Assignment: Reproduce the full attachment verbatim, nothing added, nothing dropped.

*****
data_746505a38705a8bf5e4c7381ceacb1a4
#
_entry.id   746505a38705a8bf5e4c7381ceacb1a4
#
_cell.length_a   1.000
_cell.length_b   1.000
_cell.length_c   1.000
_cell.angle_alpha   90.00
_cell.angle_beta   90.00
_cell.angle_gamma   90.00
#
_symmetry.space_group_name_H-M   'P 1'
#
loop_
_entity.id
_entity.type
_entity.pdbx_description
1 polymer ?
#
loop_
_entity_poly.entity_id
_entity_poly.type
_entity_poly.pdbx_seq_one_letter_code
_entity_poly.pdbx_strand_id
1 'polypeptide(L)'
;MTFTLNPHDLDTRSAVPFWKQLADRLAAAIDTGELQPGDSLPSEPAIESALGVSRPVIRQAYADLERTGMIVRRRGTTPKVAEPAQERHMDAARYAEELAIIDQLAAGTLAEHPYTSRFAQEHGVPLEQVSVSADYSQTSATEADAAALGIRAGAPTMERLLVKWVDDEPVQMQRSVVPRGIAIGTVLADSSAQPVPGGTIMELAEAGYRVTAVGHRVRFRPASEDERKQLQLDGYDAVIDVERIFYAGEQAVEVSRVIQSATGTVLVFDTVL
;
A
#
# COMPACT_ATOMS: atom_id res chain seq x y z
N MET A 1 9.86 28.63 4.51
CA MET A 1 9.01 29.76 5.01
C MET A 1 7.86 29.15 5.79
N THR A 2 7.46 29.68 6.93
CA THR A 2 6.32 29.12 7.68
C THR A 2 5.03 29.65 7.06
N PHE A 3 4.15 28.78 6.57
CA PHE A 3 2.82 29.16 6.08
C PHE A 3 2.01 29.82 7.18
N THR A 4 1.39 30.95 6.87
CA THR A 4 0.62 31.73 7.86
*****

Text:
data_746505a38705a8bf5e4c7381ceacb1a4
#
_entry.id   746505a38705a8bf5e4c7381ceacb1a4
#
_cell.length_a   1.000
_cell.length_b   1.000
_cell.length_c   1.000
_cell.angle_alpha   90.00
_cell.angle_beta   90.00
_cell.angle_gamma   90.00
#
_symmetry.space_group_name_H-M   'P 1'
#
loop_
_entity.id
_entity.type
_entity.pdbx_description
1 polymer ?
#
loop_
_entity_poly.entity_id
_entity_poly.type
_entity_poly.pdbx_seq_one_letter_code
_entity_poly.pdbx_strand_id
1 'polypeptide(L)'
;MTFTLNPHDLDTRSAVPFWKQLADRLAAAIDTGELQPGDSLPSEPAIESALGVSRPVIRQAYADLERTGMIVRRRGTTPKVAEPAQERHMDAARYAEELAIIDQLAAGTLAEHPYTSRFAQEHGVPLEQVSVSADYSQTSATEADAAALGIRAGAPTMERLLVKWVDDEPVQMQRSVVPRGIAIGTVLADSSAQPVPGGTIMELAEAGYRVTAVGHRVRFRPASEDERKQLQLDGYDAVIDVERIFYAGEQAVEVSRVIQSATGTVLVFDTVL
;
A
#
# COMPACT_ATOMS: atom_id res chain seq x y z
N MET A 1 9.86 28.63 4.51
CA MET A 1 9.01 29.76 5.01
C MET A 1 7.86 29.15 5.79
N THR A 2 7.46 29.68 6.93
CA THR A 2 6.32 29.12 7.68
C THR A 2 5.03 29.65 7.06
N PHE A 3 4.15 28.78 6.57
CA PHE A 3 2.82 29.16 6.08
C PHE A 3 2.01 29.82 7.18
N THR A 4 1.39 30.95 6.87
CA THR A 4 0.62 31.73 7.86